Trabzon (Arm. Տրապիզոն, Rus. Трабзон, (Greek: Τραπεζοῦς Trapezûs, Τραπεζούντα Trapezúnta) – Trabzon is a town and port in Asia Minor, on the Black Sea, the capital of the Trabzon Province. Being situated on a table-like plateau, it is called after the Greek word for table, “trapeza”. Trabzon was founded by the Greeks in 750 AD, and was one of the important cities of the Greek kingdom of Pontus. The Byzantine emperor Justinian (527-565 AD) included it into the province of First Hayk’ (Առաջին Հայք, Arajin Hayk’). Later, in the 13th c., Trabzon became the capital of the small Greek kingdom bearing the same name, and still later, in the 16th-17th cc, the center of the Turkish Trabzon province. This town is often mentioned in the Medieval Armenian historical writings.
Before the Armenian Genocide of 1915, Trabzon had a large Armenian population. In the years 1872-73 there were around 800 Armenian households, and by 1915 the number of the Armenians had reached 14-15 thousands. According to the poll of 1970, the whole population of the town was 80 800. Before the WWI the Armenian community there was thriving both economically and culturally. Most of the crafts and trade of Trabzon were in the hands of Armenians. They had 3 schools and 3 churches (S. Astvatsacin, S. Hovhannes, and S. Stepanos). There were numerous Armenian villages around the town, e.g. Zefanov, Sousku, Kropi, Pariam, etc. Trabzon is the birthplace of many famous Armenians, such as the violinist, professor of the Brussels conservatory Davit Davtyan (1877-1911), the painter of sea-scapes Vardan Makhokhyan (1869-1937), the painters Byuzand Gochamanyan and Arshak Fetvachyan (1866-1947), the National Artist of the Soviet Republic of Armenia Hambartsum Khachanyan (1894-1944), the composer Yervand Saharuni (1894-1967), the writer Levon-Zaven Syurmelyan (1907-1955), and others.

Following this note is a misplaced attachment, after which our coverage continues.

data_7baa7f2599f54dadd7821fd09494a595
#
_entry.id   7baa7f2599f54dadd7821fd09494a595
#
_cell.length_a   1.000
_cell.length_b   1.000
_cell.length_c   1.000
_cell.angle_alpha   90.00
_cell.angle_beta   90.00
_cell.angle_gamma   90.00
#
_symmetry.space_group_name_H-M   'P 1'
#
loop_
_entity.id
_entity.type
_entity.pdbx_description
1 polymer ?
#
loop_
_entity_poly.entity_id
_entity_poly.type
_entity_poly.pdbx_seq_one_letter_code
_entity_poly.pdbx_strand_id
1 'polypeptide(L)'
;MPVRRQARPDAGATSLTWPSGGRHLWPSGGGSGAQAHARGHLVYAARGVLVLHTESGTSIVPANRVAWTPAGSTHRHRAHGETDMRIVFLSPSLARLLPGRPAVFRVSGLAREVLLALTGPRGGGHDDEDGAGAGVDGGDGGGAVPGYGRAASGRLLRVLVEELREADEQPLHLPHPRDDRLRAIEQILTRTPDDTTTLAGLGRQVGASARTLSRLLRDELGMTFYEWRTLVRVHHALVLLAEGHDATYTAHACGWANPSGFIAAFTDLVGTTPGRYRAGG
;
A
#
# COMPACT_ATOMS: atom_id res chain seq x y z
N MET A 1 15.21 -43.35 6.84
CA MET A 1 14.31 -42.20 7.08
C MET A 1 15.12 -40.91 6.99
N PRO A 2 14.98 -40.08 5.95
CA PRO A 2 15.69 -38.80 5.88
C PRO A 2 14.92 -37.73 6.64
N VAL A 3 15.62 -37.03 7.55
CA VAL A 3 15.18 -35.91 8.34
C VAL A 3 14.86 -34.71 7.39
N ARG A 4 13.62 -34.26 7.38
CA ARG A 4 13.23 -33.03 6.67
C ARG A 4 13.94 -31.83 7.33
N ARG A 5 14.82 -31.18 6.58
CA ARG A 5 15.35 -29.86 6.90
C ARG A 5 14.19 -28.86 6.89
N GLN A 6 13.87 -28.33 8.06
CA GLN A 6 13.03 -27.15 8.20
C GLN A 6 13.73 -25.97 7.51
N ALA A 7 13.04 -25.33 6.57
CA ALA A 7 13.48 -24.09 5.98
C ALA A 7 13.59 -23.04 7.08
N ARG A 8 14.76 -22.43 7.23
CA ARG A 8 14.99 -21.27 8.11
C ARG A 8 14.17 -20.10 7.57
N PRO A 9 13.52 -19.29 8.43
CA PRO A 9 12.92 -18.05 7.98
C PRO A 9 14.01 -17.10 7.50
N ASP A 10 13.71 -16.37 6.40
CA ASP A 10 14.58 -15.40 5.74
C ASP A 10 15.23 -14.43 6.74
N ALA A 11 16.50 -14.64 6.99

Trabzon District is one of the districts of the Trabzon Province. It is divided into 7 sub-districts (kaza). Armenians mainly lived in the town of Trabzon, in the sub-district of Ordu, and in the Hamshen region. According to the “Hushamatyan Mec Yegherni”, in 1914 there were 60 000 Armenians in the district, and according to Johannes Lepsius, 32 700. Most of them were exterminated during 1915.